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Leading States For Business Offer Advice to Washington on How To Grow Small Businesses and Create Jobs

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Washington, July 11, 2013 | comments

Leading States For Business Offer Advice to Washington on How To Grow Small Businesses and Create Jobs

“Our business community has lost faith in the federal government”



Yesterday, the House Small Business Committee held a hearing on the small business growth policies of state governments that have highly successful economic strategies. The hearing included the testimony of state officials from South Dakota, Texas, Virginia and Kansas, all of which consistently rank in the upper tier of various “best states for business” rankings, including the CNBC 2013 Best States for Business ranking announced on Tuesday. CNBC ranked South Dakota first, Texas second and Virginia in a tie for fifth.

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Rep. Huelskamp: What do you hear from small businesses in particular is their biggest complaint about the federal government, and the federal policies and regulations, if you can give us a little insight there.

Jim Cheng, Secretary of Commerce and Trade Commonwealth of Virginia: All the regulation, perhaps even uncertainty in health care, taxation and government spending, all are a part of big it. So if they knew what was coming down the line they could adjust, but since they don't know they're all very worried.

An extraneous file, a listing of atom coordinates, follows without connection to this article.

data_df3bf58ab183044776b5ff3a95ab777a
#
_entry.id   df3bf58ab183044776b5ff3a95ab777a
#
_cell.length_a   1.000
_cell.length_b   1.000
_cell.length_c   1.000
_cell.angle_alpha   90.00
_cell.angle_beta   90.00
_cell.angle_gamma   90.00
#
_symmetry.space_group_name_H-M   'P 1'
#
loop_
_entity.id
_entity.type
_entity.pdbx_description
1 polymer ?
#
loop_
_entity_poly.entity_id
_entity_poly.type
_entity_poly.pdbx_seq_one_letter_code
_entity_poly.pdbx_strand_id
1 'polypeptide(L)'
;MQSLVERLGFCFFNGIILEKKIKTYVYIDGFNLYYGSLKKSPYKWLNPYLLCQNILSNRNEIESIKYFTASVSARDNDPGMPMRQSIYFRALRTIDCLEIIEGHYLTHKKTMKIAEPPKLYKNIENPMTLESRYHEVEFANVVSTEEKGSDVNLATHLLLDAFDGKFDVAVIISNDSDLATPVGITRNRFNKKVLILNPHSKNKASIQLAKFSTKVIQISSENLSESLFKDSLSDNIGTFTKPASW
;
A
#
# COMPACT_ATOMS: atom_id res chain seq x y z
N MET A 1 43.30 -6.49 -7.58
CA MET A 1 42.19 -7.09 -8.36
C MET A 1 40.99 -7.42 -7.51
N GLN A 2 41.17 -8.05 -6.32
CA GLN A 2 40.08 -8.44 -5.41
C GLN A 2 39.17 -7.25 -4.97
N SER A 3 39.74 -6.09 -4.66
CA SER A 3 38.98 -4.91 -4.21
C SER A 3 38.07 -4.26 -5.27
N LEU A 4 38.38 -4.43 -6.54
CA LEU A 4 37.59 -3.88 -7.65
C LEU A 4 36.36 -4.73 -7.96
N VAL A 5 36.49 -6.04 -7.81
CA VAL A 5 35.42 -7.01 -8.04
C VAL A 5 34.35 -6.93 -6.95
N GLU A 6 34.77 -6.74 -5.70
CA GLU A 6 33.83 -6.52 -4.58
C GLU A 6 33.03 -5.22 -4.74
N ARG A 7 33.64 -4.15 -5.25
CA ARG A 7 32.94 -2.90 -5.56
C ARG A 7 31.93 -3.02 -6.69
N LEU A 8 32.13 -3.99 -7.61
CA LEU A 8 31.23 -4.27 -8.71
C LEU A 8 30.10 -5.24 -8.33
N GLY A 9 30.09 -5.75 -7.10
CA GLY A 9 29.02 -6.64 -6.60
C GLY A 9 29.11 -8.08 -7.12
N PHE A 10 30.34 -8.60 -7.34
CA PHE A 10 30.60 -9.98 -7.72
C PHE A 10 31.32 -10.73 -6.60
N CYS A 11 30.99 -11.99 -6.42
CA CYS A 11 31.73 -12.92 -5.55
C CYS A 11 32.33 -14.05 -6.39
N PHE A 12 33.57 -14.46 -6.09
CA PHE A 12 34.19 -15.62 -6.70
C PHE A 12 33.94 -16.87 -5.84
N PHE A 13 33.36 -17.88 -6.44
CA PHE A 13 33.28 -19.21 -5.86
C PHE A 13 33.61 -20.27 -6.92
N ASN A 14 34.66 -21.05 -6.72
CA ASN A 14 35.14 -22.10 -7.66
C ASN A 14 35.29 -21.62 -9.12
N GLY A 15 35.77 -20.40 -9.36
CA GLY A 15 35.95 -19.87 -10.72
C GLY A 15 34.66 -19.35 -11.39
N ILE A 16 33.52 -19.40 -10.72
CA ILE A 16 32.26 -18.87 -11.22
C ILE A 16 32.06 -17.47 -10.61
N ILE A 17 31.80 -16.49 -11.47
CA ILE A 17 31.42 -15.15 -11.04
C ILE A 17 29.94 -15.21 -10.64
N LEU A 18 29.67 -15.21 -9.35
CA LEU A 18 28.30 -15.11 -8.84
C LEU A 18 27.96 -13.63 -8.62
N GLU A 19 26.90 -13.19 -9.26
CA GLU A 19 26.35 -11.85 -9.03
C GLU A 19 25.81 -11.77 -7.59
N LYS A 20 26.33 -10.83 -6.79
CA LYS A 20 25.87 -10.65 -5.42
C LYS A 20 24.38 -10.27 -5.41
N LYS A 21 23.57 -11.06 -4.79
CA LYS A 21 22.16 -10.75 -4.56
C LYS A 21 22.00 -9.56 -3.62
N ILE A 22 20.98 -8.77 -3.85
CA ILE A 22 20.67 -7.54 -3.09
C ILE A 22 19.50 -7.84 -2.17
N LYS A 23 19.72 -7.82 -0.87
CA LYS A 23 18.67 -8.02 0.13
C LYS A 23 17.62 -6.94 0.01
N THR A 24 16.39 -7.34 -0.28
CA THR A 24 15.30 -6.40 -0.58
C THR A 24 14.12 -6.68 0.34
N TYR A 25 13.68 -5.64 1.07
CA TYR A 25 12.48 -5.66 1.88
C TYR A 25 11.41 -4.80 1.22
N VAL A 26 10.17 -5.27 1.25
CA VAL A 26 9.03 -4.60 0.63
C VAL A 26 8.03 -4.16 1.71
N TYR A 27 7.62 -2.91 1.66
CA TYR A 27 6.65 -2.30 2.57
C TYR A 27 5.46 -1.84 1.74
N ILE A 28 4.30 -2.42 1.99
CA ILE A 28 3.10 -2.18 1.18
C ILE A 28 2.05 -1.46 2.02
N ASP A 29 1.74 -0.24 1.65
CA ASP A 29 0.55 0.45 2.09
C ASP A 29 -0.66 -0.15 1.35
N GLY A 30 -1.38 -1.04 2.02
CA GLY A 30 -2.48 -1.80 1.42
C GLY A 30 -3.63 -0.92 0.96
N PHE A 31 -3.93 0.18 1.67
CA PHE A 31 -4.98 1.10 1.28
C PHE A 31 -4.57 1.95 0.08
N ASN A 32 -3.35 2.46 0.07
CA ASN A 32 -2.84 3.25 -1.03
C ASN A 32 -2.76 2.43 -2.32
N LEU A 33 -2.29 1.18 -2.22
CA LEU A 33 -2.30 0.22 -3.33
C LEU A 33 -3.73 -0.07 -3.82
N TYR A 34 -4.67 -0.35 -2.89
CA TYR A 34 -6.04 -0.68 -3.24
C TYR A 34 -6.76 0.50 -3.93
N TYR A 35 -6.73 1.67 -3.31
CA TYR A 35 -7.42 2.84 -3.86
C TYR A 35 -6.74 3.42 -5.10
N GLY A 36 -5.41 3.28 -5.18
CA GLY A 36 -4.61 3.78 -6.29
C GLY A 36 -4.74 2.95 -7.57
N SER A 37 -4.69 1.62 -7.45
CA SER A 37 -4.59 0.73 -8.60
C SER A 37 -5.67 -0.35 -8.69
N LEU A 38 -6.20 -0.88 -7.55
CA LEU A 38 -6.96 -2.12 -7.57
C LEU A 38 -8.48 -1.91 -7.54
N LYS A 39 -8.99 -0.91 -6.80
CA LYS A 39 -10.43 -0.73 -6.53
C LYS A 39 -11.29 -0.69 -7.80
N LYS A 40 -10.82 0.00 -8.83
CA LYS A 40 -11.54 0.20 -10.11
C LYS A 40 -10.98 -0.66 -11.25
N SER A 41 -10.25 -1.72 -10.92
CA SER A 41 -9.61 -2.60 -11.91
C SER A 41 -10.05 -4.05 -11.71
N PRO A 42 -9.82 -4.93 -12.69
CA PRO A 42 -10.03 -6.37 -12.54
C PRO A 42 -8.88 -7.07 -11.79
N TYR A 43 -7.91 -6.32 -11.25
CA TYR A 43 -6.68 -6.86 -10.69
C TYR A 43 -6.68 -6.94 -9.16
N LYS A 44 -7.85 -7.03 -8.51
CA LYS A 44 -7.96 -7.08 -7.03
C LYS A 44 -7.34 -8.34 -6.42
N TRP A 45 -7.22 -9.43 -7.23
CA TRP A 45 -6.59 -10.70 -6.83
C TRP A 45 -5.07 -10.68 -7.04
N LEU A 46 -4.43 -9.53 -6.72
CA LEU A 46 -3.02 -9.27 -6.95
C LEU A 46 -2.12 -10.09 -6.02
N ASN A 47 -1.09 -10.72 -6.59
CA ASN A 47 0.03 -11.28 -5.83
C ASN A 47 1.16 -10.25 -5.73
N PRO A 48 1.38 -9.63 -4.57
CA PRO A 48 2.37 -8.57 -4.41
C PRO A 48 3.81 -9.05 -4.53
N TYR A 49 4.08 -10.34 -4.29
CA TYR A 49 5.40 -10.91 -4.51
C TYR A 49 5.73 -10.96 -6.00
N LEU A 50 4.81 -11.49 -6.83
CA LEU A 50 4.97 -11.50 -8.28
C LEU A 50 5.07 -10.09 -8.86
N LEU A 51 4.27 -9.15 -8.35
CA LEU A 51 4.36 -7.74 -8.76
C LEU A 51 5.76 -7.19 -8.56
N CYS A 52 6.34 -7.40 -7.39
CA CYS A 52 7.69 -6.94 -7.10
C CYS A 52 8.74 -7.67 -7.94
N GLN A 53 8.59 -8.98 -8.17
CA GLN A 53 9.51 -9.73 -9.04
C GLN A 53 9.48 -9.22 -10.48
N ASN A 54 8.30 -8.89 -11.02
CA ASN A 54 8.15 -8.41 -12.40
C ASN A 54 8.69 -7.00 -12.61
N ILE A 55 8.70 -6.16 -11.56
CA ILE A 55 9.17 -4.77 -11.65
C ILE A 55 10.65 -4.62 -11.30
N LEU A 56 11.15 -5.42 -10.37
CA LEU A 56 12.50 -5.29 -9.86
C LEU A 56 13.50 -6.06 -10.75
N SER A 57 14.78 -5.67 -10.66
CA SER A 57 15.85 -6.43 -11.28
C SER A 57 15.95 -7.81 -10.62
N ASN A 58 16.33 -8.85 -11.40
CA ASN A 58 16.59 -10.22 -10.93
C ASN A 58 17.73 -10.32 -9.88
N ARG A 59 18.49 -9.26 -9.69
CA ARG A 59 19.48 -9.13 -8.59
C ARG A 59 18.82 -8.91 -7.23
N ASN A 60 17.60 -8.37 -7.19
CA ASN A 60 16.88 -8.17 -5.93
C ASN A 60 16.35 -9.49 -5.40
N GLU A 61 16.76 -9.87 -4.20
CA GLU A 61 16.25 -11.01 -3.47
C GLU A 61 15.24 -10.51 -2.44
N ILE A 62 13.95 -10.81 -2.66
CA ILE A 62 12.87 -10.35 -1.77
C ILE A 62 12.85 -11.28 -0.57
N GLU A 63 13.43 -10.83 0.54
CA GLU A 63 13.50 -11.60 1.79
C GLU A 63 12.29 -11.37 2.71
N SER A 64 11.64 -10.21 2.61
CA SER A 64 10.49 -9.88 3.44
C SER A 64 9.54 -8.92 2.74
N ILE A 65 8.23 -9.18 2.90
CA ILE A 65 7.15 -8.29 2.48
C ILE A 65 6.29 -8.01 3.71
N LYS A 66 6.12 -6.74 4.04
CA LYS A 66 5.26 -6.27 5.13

Huelskamp: Gentleman from Texas and South Dakota would you care to comment?

Aaron Demerson, Executive Director, Office of Economic Development and Tourism, State of Texas: I’d echo that the regulatory uncertainty is huge. That’s why in Texas here we’ve made that a focal point to make sure that things are not changing, but that uncertain efforts at the federal level have an impact on small businesses in Texas.

Pat Costello, Commissioner, Office of Economic Development, State of South Dakota: Yeah I would agree, I think that in the business world people just want to understand what the rules of the game are, but when the rules keep changing it’s challenging for them. So to know that the regulatory process is going to be consistent, the tax policy was going to be consistent, there was a fiscal balance budget from a federal level would be very helpful. All those things weigh into it.

Demerson: From the federal standpoint it goes back to what has been mentioned time and time now, just the uncertainty, you know regulations, those types of issues are out there and we hear those concerns. And so I think if that's addressed or as that's being addressed you have things that are taking place at the state level, things that are taking place at the federal level and it will give small businesses more opportunity to succeed.

Costello: On a federal level, i think what we hear from small businesses is just a desire to have some sort of fiscal policy. I think our business community has lost faith in the federal government, its ability to control spending, its ability to manage affairs and regulatory environment and i think a more stable federal environment would be very helpful for small business.
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